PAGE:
CS 261 Homework 2


Briefly sketch answers to each of the following problems. Two or three short sentences should be enough for nearly all of the questions. Feel free to use incomplete sentences if you like.

This problem set is due Thursday, 3 October. Turn in your answers, in paper, at the beginning of class that Thursday.

You may discuss the questions on this homework with others, but the writeup you turn in must be your own. You may use any source you like (including other papers or textbooks), but if you use any source not discussed in class, you must cite it.

Question 1

  1. It is popular these days to use cookies as a means of authentication for access to web pages. When you initially log in to the webserver, it generates a random cookie (a secret, unguessable string of bits) and sends it to your browser, which will re-send it back to the webserver whenever you re-visit that web page again to prove that you are an authorized viewer.
    What are the weaknesses of this scheme?
  2. Another mechanism in the standard uses challenge-response authentication. You and the webserver share a secret passphrase; when you want to view the web page, the webserver sends you a random challenge (which is different every time), and you compute a cryptographic checksum of the passphrase and challenge and send the result back to the webserver. This allows the webserver to check whether you know the passphrase by verifying whether your response is correct.
    Assume the crypto algorithm is perfect (there are no mathematical shortcut attacks against it). What attacks are there on this scheme?

Question 2

For this question, you will practice doing a security audit of some interesting program. Pick any open-source application where security is relevant. The only requirement is that it must consist of at least 2000 lines of code. If you're at a loss for a program to audit, you can check out the Sardonix web site's list of suggestions. Or, you can pick one yourself. Good choices might include network daemons, standard Unix utilities, setuid programs, or clients that process data that came from the network (mailers, browsers, MP3 players, etc.).

Then, do the following.

  1. What application did you pick? Which version? Give the URL where I can download the source. How many lines of code is it? (One simple way to count the number of lines is using "find . -name '*.[ch]' -print | xargs wc -l" from within the source directory.)
  2. Briefly describe the threat model and security goals for your program.
  3. Spend 1-2 hours to understand the organization, structure, and goals of your program. (You'll probably have to browse source code for this, because it is often not documented.) Draw a diagram depicting the program architecture at a high level. Probably your diagram will show a few key components and how they interact. Include your diagram with the solution you turn in to this homework.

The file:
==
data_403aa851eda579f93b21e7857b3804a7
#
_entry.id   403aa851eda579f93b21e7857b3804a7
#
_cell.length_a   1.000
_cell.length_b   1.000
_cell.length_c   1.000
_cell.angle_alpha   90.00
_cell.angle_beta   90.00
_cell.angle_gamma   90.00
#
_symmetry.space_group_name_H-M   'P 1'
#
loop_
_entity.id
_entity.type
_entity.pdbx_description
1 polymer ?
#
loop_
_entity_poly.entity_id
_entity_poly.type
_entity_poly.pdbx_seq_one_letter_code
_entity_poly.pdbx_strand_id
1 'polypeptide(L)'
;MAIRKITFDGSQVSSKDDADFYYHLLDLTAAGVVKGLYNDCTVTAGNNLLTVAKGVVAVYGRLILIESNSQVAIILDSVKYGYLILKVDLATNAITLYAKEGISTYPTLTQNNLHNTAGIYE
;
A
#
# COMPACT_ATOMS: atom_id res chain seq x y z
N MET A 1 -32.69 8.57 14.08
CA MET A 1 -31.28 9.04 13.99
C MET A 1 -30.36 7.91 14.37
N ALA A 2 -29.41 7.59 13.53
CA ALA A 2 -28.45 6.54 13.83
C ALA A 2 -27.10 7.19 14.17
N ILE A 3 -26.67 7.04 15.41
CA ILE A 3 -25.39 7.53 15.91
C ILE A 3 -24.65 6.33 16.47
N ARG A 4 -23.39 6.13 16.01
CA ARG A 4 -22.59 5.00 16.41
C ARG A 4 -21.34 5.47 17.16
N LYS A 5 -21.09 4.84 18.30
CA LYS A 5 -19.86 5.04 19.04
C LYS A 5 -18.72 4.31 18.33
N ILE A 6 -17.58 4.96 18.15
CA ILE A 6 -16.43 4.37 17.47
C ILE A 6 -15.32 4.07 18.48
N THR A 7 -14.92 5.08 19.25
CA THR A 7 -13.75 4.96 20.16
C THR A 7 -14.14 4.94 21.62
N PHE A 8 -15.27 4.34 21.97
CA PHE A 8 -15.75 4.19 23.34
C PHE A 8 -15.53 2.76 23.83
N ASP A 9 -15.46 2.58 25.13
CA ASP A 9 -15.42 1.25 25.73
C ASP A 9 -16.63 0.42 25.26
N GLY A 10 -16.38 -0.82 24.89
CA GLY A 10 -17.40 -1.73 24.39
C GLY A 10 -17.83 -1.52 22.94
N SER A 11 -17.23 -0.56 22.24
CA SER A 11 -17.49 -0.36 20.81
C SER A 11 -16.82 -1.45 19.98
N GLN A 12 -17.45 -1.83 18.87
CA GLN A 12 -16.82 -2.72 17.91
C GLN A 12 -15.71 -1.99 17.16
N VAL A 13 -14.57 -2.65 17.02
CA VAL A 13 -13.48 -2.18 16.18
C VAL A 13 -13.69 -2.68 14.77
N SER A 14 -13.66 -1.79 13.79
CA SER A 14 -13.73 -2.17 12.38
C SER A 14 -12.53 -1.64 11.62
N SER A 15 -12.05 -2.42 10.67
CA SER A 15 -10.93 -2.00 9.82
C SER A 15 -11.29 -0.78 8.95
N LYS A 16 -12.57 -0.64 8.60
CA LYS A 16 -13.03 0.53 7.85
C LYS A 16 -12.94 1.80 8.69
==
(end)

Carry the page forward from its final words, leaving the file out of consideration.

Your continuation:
4. Based on the diagram you drew, what portions of the program are most likely to have the highest risk of security holes?
  5. Spend 1-2 hours reading code from the high-risk portions you named above, looking to see whether the program meets its security goals. This should include an intensive review of the source code, looking for common implementation errors. You don't have to audit all the high-risk pieces you named above; instead, stop after 1-2 hours, and describe which pieces you did audit.
  6. Next, download RATS and run it on the source code. It will warn you about potential trouble spots that could use manual inspection, prioritized according to the risk of security hole. Each such warning will name a describe a type of implementation error that could be present there, and it is up to you to inspect that segment of code and decide whether it is ok or not (you are much smarter than RATS). Spend 1-2 hours examining the warnings it gives you by hand to see whether they correspond to security holes or not. You don't have to inspect all the RATS warnings; look at them in priority order, and stop after 1-2 hours. Print out the output from RATS, and circle the warnings that you did inspect.
    Hint: If you use vim, redirect the output from RATS into a file "rats.out", run "vim -q rats.out", and type ":cn" repeatedly to cycle through the lines identified by RATS. I mapped function key F3 to the next-warning functionality by adding
    map #3 :cn^V^M
    to my ~/.vimrc file (here "^X" represents a control-X character, which can be entered in vi by typing control-V control-X). Type ":h quickfix" within a vi window for more on the next-warning functionality.
    If you use emacs, I believe you can run "emacs rats.out" and type "C-x `" (control-X backtick) repeatedly to get a similar effect.
  7. Write a lucid summary of the results of your audit. Did you find any security holes or fishy-looking code? Could the code have been structured better for security? Describe your findings.
    To get the idea of what an audit summary might look like, you can refer to an example audit I entered on the Sardonix web site (sadly, my formatting sucks; you could use HTML tags a bit better than I did).
    Submit your audit summary to the Sardonix audit portal (you'll need to register as an auditor first; use your real name to make my life easier), filling out all fields. (The Sardonix web site is a forum for those who have done security audits to report on their findings.)
    Also, print out and attach to your homework your audit summary. If you found any potential security holes, email the code maintainer as well.